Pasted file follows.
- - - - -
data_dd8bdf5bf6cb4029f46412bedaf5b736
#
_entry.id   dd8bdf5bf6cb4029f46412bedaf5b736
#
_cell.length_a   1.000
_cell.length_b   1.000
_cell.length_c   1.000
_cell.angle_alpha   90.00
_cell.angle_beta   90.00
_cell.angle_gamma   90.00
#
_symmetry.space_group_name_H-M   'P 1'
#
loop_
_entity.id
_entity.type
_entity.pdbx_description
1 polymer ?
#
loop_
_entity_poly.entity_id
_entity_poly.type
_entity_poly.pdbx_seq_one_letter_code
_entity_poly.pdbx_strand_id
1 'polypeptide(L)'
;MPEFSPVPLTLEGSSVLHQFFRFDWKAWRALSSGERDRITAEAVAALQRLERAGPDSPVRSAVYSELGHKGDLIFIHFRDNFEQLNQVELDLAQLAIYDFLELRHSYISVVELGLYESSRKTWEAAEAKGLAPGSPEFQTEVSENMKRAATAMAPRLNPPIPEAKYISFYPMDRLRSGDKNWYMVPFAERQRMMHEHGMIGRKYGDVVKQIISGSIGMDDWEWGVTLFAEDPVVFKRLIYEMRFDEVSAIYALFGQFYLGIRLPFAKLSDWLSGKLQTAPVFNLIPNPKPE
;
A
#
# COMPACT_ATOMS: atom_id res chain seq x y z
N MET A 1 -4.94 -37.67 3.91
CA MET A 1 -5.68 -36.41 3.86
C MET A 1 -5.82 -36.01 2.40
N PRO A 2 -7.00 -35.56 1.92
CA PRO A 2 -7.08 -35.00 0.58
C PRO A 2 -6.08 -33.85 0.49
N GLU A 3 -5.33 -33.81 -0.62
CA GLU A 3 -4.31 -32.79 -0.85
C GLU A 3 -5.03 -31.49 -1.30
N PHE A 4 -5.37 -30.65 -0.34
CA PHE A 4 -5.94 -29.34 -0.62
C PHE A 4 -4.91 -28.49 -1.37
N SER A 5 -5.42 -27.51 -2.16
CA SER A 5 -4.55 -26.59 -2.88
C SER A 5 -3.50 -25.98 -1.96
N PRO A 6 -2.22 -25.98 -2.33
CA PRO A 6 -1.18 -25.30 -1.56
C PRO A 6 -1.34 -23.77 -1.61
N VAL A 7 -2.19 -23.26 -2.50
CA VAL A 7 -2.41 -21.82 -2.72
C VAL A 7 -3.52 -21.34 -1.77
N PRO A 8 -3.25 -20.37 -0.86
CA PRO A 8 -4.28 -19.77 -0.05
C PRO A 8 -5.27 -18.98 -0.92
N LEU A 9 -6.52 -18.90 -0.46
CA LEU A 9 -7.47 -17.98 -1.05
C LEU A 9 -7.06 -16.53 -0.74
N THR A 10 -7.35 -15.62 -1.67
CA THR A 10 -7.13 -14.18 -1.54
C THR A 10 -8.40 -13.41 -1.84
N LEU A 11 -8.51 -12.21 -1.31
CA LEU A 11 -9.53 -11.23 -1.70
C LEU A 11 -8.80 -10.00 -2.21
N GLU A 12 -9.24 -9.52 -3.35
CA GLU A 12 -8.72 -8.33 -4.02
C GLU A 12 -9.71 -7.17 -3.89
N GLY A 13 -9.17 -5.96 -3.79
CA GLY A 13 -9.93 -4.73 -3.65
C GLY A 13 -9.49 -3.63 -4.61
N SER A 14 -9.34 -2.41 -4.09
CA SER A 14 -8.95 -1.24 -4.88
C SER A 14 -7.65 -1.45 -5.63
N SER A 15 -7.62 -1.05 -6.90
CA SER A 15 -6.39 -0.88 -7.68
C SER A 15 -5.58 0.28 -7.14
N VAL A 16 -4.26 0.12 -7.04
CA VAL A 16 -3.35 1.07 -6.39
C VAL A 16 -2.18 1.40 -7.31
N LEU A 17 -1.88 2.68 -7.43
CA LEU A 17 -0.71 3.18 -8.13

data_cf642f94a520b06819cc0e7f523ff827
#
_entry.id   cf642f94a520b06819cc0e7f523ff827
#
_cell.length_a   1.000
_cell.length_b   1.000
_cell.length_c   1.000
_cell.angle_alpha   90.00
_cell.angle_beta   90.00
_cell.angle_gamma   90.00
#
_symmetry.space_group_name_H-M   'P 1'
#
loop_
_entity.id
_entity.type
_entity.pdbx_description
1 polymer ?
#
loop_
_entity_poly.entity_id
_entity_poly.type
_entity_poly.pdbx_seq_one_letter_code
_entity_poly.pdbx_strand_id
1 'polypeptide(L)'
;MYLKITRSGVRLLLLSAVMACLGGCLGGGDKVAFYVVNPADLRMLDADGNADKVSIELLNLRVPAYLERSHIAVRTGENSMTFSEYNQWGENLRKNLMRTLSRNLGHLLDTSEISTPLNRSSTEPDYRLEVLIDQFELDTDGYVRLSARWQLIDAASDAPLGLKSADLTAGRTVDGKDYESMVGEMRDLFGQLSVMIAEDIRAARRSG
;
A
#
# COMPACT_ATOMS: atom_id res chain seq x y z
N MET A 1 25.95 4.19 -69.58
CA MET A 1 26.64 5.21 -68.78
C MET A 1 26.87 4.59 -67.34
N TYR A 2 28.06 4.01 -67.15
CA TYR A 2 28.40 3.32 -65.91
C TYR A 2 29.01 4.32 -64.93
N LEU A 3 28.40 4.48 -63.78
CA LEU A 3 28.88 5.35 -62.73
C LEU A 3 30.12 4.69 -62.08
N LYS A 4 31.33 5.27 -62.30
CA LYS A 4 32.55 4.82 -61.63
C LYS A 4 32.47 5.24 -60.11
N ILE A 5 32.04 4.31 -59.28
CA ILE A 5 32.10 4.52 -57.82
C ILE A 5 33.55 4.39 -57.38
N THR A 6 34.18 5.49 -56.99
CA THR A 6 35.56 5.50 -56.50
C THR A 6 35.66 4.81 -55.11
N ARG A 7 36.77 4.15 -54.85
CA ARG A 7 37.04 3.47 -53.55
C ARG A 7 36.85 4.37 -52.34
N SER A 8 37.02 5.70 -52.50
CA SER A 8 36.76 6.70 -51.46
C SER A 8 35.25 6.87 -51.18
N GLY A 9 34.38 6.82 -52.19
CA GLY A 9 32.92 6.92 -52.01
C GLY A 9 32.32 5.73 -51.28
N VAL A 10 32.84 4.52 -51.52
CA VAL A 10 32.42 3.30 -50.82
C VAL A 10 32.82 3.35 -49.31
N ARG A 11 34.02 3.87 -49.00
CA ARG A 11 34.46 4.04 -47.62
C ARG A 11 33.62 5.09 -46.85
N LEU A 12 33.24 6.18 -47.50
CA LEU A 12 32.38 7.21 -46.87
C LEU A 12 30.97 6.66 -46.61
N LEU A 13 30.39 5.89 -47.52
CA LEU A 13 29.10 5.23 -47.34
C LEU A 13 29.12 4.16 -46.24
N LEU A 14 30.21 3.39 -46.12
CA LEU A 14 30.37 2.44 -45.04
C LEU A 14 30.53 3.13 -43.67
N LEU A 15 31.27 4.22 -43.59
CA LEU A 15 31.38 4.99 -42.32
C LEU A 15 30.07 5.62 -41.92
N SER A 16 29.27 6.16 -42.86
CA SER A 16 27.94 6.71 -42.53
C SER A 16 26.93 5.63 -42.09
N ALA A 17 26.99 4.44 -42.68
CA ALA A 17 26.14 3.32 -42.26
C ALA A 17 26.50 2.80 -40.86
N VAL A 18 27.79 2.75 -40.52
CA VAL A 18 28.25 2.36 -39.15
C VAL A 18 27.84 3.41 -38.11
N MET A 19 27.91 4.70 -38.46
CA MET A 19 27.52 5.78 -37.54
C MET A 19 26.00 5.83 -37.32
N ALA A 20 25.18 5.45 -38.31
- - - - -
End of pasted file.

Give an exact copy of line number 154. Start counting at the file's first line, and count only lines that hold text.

CA LEU A 15 31.38 4.99 -42.32